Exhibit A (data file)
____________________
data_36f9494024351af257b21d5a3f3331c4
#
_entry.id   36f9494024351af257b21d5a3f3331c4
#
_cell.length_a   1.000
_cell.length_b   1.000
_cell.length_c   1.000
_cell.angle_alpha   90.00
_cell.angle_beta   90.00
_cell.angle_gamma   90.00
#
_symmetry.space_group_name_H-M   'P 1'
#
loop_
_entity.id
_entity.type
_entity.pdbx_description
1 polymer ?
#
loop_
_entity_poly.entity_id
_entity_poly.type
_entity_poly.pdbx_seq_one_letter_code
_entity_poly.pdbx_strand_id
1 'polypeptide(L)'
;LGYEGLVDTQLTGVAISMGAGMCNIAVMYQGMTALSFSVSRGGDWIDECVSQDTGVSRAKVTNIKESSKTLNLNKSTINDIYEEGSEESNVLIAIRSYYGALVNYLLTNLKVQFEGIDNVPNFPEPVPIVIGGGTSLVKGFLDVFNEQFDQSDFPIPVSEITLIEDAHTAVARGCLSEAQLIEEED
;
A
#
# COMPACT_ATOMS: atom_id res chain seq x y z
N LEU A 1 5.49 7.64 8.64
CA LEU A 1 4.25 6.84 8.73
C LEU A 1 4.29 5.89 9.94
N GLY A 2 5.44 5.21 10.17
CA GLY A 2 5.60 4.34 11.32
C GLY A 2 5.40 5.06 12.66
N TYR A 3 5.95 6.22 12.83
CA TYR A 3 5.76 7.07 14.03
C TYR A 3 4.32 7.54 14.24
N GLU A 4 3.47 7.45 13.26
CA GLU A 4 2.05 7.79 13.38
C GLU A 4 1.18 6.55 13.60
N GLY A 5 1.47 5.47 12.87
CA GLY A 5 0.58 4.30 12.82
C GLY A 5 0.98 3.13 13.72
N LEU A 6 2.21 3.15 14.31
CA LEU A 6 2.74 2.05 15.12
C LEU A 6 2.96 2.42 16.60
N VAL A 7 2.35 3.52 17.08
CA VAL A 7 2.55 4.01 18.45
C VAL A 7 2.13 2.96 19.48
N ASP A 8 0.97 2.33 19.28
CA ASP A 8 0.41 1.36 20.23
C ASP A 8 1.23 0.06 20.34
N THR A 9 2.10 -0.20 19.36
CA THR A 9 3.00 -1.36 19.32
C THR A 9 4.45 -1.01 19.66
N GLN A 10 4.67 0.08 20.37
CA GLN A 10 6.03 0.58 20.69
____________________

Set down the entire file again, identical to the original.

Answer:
data_36f9494024351af257b21d5a3f3331c4
#
_entry.id   36f9494024351af257b21d5a3f3331c4
#
_cell.length_a   1.000
_cell.length_b   1.000
_cell.length_c   1.000
_cell.angle_alpha   90.00
_cell.angle_beta   90.00
_cell.angle_gamma   90.00
#
_symmetry.space_group_name_H-M   'P 1'
#
loop_
_entity.id
_entity.type
_entity.pdbx_description
1 polymer ?
#
loop_
_entity_poly.entity_id
_entity_poly.type
_entity_poly.pdbx_seq_one_letter_code
_entity_poly.pdbx_strand_id
1 'polypeptide(L)'
;LGYEGLVDTQLTGVAISMGAGMCNIAVMYQGMTALSFSVSRGGDWIDECVSQDTGVSRAKVTNIKESSKTLNLNKSTINDIYEEGSEESNVLIAIRSYYGALVNYLLTNLKVQFEGIDNVPNFPEPVPIVIGGGTSLVKGFLDVFNEQFDQSDFPIPVSEITLIEDAHTAVARGCLSEAQLIEEED
;
A
#
# COMPACT_ATOMS: atom_id res chain seq x y z
N LEU A 1 5.49 7.64 8.64
CA LEU A 1 4.25 6.84 8.73
C LEU A 1 4.29 5.89 9.94
N GLY A 2 5.44 5.21 10.17
CA GLY A 2 5.60 4.34 11.32
C GLY A 2 5.40 5.06 12.66
N TYR A 3 5.95 6.22 12.83
CA TYR A 3 5.76 7.07 14.03
C TYR A 3 4.32 7.54 14.24
N GLU A 4 3.47 7.45 13.26
CA GLU A 4 2.05 7.79 13.38
C GLU A 4 1.18 6.55 13.60
N GLY A 5 1.47 5.47 12.87
CA GLY A 5 0.58 4.30 12.82
C GLY A 5 0.98 3.13 13.72
N LEU A 6 2.21 3.15 14.31
CA LEU A 6 2.74 2.05 15.12
C LEU A 6 2.96 2.42 16.60
N VAL A 7 2.35 3.52 17.08
CA VAL A 7 2.55 4.01 18.45
C VAL A 7 2.13 2.96 19.48
N ASP A 8 0.97 2.33 19.28
CA ASP A 8 0.41 1.36 20.23
C ASP A 8 1.23 0.06 20.34
N THR A 9 2.10 -0.20 19.36
CA THR A 9 3.00 -1.36 19.32
C THR A 9 4.45 -1.01 19.66
N GLN A 10 4.67 0.08 20.37
CA GLN A 10 6.03 0.58 20.69